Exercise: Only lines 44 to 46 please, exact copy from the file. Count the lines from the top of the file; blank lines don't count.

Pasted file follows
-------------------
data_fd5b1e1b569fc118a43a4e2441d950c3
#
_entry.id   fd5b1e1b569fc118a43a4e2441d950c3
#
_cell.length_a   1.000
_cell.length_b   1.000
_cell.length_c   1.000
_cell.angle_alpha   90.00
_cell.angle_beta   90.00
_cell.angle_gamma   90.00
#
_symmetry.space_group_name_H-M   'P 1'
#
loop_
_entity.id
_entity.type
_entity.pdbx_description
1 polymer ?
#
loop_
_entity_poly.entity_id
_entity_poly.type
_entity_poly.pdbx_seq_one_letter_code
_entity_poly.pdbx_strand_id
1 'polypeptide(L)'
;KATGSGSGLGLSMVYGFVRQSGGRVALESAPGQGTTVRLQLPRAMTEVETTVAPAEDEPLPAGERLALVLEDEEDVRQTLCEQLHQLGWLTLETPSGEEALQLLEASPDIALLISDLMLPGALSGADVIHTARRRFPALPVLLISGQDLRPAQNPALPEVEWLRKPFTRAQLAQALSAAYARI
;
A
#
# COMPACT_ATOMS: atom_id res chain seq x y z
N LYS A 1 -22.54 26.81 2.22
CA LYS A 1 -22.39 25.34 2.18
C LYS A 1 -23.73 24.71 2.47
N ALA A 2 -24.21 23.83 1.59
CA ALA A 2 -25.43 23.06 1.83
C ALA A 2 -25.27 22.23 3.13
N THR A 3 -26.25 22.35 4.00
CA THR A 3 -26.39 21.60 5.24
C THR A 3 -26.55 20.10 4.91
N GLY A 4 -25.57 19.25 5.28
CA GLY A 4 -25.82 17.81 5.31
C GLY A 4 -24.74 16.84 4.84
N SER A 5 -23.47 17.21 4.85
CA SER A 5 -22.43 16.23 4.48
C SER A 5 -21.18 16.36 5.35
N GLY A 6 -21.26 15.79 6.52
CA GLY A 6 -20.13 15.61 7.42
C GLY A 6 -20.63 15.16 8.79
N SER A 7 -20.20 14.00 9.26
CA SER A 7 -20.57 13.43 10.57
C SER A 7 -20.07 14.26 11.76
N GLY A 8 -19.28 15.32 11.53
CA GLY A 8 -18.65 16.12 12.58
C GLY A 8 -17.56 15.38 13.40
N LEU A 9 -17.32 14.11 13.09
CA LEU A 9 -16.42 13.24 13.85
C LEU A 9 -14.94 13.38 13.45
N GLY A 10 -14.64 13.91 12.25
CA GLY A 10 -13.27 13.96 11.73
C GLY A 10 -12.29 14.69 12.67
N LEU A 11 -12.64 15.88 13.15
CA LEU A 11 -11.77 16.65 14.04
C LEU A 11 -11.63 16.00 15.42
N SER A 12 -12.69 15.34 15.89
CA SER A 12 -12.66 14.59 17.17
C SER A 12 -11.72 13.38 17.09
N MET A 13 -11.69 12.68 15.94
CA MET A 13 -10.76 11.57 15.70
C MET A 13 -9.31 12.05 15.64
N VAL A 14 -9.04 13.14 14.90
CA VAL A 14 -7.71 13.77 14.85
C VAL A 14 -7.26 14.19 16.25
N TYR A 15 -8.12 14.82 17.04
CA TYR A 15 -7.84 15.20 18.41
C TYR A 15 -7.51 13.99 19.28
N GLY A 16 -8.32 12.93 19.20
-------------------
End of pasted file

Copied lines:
CA SER A 5 -22.43 16.23 4.48
C SER A 5 -21.18 16.36 5.35
N GLY A 6 -21.26 15.79 6.52